The point is… not to build a more just prison…

by Antonio Dias

This paraphrase, taken from the end of Ishmael, continues to reverberate with me.

“I have neglected one small point…” Ishmael begins to say, almost as an afterthought.

“One of my students was an ex-convict…”

“…what is crucial to your survival … is not the redistribution of power and wealth within the prison but rather the destruction of the prison itself.”

Clarity. There is nothing like finding the crux of something and seeing the vast array of futile choices fall away.

Of course, then comes the hard part.

How does this clarity inform what we do next?

The lessons abound in prison lore. The Man has all the advantages. A head-on assault almost never works and never ends well. What is required is patience. What comes eventually is a sense, so well put by one of the Pussy Riot prisoners, when she stated the fact that she was free and her jailors were not.

The prison’s walls are within us.

Projection, disintegration, corruption; all the mechanisms of our conditioning maintain the prison’s own perverse integrity. Remaining within this level of mediated action, caught-up in willful striving, attempting to redistribute the perks of prison life; we take our incipient rebellion and we walk ourselves right back into the prison’s darkest dungeons without the need for its keepers to lift a finger.

Who is the most pathetic inside a prison? It’s never those trapped and forced to be there. It is always those who have a choice and sentence themselves to a life behind bars, the jailors themselves. They are not an “enemy” of freedom, they are the prison’s most pitiable victims. Yet when we insist on fighting them as a projection of our own fears and anger at our own duplicity we only validate their choice to resist our resistance to their illusory power.

The clarity beaming from this passage in Ishmael is the clarity to dispense with actions that are on their face futile and counterproductive. Quinn touches on ground Derrick Jensen has covered also regarding the way our judgement is warped by Enormity so that we begin to think it is reasonable to be a “good doctor” at Auschwitz. That “saving” a child here or there, handing out a forbidden aspirin, a crumb of wormy bread to one in desperate need; makes us somehow worthy. Our displacement activities blind us to the greater horror and bind us to a deeper complicity.

Is it “wrong” to help someone, some creature, some thing, survive the horrors of our prison? No.

Does it do anything, in and of itself, to destroy the prison and give this world back to life? No.

At the heart of our bondage is our habitual discomfort with this sort of situation. We recoil from the double bind. We would rather be delusional than accept that two “opposites” might be equally true. We regress to an infantilized state – not to be confused with the actual life of an infant which can be a state of total integration. In this condition we grasp at straws and ask for leaders to make our discomfort go away.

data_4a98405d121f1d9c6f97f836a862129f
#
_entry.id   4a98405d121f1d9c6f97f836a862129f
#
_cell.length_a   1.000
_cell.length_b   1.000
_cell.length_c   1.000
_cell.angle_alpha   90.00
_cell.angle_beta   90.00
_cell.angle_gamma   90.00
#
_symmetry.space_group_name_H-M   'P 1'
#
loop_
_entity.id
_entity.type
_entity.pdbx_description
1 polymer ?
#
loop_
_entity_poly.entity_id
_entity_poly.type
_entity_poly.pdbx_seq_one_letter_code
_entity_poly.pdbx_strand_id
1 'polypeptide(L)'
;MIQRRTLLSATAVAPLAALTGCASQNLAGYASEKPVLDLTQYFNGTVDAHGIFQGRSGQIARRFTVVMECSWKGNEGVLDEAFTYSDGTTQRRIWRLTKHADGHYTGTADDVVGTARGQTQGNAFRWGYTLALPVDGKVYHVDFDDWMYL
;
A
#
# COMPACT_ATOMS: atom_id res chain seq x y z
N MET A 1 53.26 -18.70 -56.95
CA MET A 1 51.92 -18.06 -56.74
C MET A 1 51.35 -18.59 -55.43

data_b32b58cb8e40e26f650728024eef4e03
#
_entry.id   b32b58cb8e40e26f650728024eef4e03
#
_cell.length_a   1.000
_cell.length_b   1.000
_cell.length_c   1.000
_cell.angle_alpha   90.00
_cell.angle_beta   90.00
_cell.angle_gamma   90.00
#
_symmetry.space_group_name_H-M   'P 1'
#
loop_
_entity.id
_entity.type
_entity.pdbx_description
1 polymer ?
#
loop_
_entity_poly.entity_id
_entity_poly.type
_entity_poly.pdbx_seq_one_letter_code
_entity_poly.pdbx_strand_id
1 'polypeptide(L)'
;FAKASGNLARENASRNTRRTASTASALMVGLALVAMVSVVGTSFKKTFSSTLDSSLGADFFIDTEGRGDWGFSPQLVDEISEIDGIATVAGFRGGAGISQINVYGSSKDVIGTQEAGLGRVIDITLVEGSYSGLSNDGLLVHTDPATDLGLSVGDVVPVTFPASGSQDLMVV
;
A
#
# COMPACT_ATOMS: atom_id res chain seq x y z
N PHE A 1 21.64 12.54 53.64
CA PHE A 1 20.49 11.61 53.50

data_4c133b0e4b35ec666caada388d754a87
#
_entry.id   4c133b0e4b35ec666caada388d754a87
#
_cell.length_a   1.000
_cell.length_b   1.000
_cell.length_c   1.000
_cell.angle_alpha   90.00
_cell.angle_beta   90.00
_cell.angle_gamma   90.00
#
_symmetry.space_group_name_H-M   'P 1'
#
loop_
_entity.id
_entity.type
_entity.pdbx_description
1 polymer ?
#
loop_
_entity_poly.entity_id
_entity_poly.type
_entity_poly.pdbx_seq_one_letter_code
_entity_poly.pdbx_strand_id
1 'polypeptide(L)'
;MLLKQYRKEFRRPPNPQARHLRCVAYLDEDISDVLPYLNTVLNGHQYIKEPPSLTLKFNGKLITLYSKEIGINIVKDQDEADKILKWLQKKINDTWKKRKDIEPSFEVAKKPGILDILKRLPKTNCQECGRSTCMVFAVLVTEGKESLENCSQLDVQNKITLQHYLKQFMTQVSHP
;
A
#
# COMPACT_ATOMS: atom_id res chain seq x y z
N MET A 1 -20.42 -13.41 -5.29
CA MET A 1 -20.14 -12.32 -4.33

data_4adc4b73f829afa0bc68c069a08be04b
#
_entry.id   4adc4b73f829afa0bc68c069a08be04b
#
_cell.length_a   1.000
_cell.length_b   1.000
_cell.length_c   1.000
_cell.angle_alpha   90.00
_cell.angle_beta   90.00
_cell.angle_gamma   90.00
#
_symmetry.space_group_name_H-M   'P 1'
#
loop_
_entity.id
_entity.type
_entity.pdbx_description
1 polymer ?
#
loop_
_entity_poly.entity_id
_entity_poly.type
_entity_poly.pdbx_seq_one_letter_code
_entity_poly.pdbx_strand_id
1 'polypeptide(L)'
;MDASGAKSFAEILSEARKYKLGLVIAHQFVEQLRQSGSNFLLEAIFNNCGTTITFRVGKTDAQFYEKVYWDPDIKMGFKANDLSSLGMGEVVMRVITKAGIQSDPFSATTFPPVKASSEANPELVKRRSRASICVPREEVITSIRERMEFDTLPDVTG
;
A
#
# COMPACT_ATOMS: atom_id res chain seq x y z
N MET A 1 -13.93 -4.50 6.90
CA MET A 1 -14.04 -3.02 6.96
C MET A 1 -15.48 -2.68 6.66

And they lead us gently, or not so gently, back where we have wandered off from, the depths of our prison ready to take us back in.

It is yet another danger to get caught-up in “What-if?” scenarios. To focus on how bad our conditions are, and to predict and prophesy how things will only get worse in “The Future.”

In effect, this is not better or worse than believing in some fantasy of salvation….

These all just remove us from the dilemma we face by ignoring half of the conflicted truth in favor of the half we are most conditioned to be comfortable with.

A comfortable prison is the most effective. Isn’t it? Just look at the fall of communism and the persistence of the “West.”

Anguish at a tragic state can be authentic and can be healthy. It is a long road from anesthesia to a full understanding of the levels and depths of violence in which we are complicit in every moment of our lives. All this even before we can begin to see that our response does not have to be constrained to further hurting ourselves and others in a perpetual cycle of abusers and abused. Even before we can begin to feel the power of compassion and find some feeble hint of a way to restoring our own strength, there is something to be gained by letting in that horror and feeling the anguish without jumping to conclusions and running back into the prison’s deep enfolding comforts.

This leads us into the house of mirrors Quinn shows us the Book of Genesis to be. The Garden is not a refuge from life’s uncertainty, but a place where we accepted our place within life and found our peace and our joy within this rightful place. The Fall, not the portrayal of an “original sin” we are fated to remain trapped within, but an indictment of those who broke the previous covenant and put their Egos, personified as a Sky God, above life itself.

In practicing Qi Gong I am continually brought back to basics, and how much there is in the simplest action, the smallest movement, the littlest moment of time. And, that here is a way out of the traps we seek to avoid while returning our selves into their thrall.

All we have is our attention.

In a world of contingency and necessity we have a single arena of choice, of free will. It is in where we will focus our attention. Accept this responsibility and use diligence in maintaining an emotional “hygiene;” and we remove ourselves from the prison.

Does this guarantee us salvation? Does it free the world?

No, and no.

But these questions themselves are symptoms of our prison life. When we stop falling for their misplaced urgency we have destroyed the prison in the only place it really takes hold. And in the only place that is open to our efficacy. It destroys the prison we have inside of each of us.

There is no “wholesale” outside the prison’s walls.